Oops… the ISO setting!

I bumped up the ISO to take a few shots inside without flash… Then forgot to put it back down again… So these shots are a little grainy, but, still, I was excited to think my lens could “reach” them!

Eastern Cottontail
Eastern Cottontail Rabbit

American Bullfrog

Painted Turtle and Mosquitoes
Painted Turtle

Do you notice the black specks on the turtle photo?  Those are mosquitoes.  On Tuesday, we suddenly had a big hatch of some species of mosquito that is voraciously hungry for blood.  I have not been bothered by mosquitoes all summer… until this week!  It was comical to watch this turtle trying to swat the pesky buggers away!  (And yes, despite practically bathing in insect repellent, I came away with more than a few bites myself!)

First Few Shots with the New Lens

Despite a hectic day at work, I managed to snap nearly 150 shots with my new Canon 100-400mm lens.  I need a lot more practice, but I can tell already:  I’m really going to like this lens!!!

Green Frog
Green Frog

Common Whitetail Dragonfly
Common Whitetail



Mallard Mama
Mallard Female

Red-winged Blackbird
Red-winged Blackbird

Parents and Babies

At this time of year at the banding stations, it is not uncommon to catch newly fledged birds.  Often we catch adults and babes in the net at the same time, like the sparrows I posted yesterday, and these Yellow Warblers:

Yellow Warblers - Juvenile and Adult

Yellow Warbler - Juvenile

Another fun capture was a female Rose-breasted Grosbeak baby.  We were loaded up with birds and I didn’t get a picture.  Here’s a picture of siblings from last year at SWAT:

Rose-breasted Grosbeak - Female and Male Juveniles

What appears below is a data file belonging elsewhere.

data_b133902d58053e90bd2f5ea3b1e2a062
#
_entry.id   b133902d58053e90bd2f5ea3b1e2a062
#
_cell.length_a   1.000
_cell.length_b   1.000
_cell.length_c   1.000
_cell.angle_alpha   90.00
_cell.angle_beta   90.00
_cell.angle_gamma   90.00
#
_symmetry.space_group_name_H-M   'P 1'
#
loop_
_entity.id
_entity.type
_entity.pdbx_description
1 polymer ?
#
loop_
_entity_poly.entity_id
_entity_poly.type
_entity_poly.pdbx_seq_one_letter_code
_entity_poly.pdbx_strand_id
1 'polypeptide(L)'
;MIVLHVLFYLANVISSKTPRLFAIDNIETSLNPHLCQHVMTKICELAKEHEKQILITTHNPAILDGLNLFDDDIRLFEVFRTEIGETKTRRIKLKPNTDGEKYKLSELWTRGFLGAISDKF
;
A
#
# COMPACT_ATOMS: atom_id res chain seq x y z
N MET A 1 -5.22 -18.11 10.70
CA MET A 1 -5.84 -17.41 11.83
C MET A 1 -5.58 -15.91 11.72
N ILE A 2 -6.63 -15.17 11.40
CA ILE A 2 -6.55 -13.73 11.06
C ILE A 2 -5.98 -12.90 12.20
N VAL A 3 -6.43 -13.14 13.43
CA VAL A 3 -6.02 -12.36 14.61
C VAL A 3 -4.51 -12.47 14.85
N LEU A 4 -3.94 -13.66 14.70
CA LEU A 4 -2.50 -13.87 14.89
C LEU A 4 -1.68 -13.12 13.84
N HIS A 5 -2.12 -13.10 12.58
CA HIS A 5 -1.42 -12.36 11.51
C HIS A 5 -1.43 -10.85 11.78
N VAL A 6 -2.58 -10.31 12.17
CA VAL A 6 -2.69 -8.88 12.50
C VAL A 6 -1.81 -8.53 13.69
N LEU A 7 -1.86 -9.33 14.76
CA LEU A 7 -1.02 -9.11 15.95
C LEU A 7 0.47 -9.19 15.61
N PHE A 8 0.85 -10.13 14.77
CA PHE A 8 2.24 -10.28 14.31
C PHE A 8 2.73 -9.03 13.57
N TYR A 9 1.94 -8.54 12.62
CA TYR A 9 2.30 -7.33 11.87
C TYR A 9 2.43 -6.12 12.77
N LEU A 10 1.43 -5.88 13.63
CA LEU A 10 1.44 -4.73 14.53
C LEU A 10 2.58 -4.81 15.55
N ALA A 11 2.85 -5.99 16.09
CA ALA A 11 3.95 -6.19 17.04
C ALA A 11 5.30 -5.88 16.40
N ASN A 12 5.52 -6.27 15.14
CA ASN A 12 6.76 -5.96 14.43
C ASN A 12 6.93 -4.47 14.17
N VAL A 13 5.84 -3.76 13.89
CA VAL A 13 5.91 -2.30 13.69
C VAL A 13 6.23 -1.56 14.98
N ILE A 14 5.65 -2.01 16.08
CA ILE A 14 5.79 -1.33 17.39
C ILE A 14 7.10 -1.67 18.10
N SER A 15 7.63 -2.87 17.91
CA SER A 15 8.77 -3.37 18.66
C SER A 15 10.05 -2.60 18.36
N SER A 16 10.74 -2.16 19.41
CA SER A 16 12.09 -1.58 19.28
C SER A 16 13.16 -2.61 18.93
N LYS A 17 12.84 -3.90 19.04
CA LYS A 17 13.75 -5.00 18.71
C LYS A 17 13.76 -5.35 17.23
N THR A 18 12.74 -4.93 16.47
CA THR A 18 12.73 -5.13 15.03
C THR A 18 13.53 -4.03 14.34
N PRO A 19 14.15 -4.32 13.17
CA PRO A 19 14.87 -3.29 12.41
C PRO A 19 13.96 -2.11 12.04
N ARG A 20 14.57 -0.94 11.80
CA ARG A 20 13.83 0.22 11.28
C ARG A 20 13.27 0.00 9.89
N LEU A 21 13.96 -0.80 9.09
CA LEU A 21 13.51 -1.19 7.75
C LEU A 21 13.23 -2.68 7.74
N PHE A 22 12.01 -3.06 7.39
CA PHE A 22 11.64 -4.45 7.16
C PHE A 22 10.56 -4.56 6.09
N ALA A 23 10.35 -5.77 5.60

Last Saturday at CLDC we caught just the one female baby, and she squawked like crazy the whole time we had her.  Mom came very close to the banding station with her bill full of food.  When we released Baby, Mom flew after her, ready to stuff that food down her throat, no doubt.  I hope we didn’t traumatize Baby or Mom too much.

Here is another set of parents and babies I happened to catch on “film” the same day:

The Proud Parents, Aunts, and Uncles (except me)

The Cousins

Are these babies as cute as the Yellow Warbler?

A Sparrowful Day

I went bird banding with Tom on Saturday.  We had lots of neat birds, but the bird species we saw the most of was… Song Sparrow.  We banded several adults and juveniles, and had several re-captures, too.

Song SparrowLittle Brown Birds are the bane of all new birders.  It can be really tough to figure out what you are looking at.  I wish I could say with confidence that I’m getting better at it… but it is still very hard for me to distinguish the differences.  Tom seems always to know, and Kyle (a Canisius College student who also helps band) is getting better and better – already way better than me!  (You go, Kyle!)

I felt a little better when I read about Song Sparrows at the Cornell website.  Turns out this very widespread bird can look different from region to region: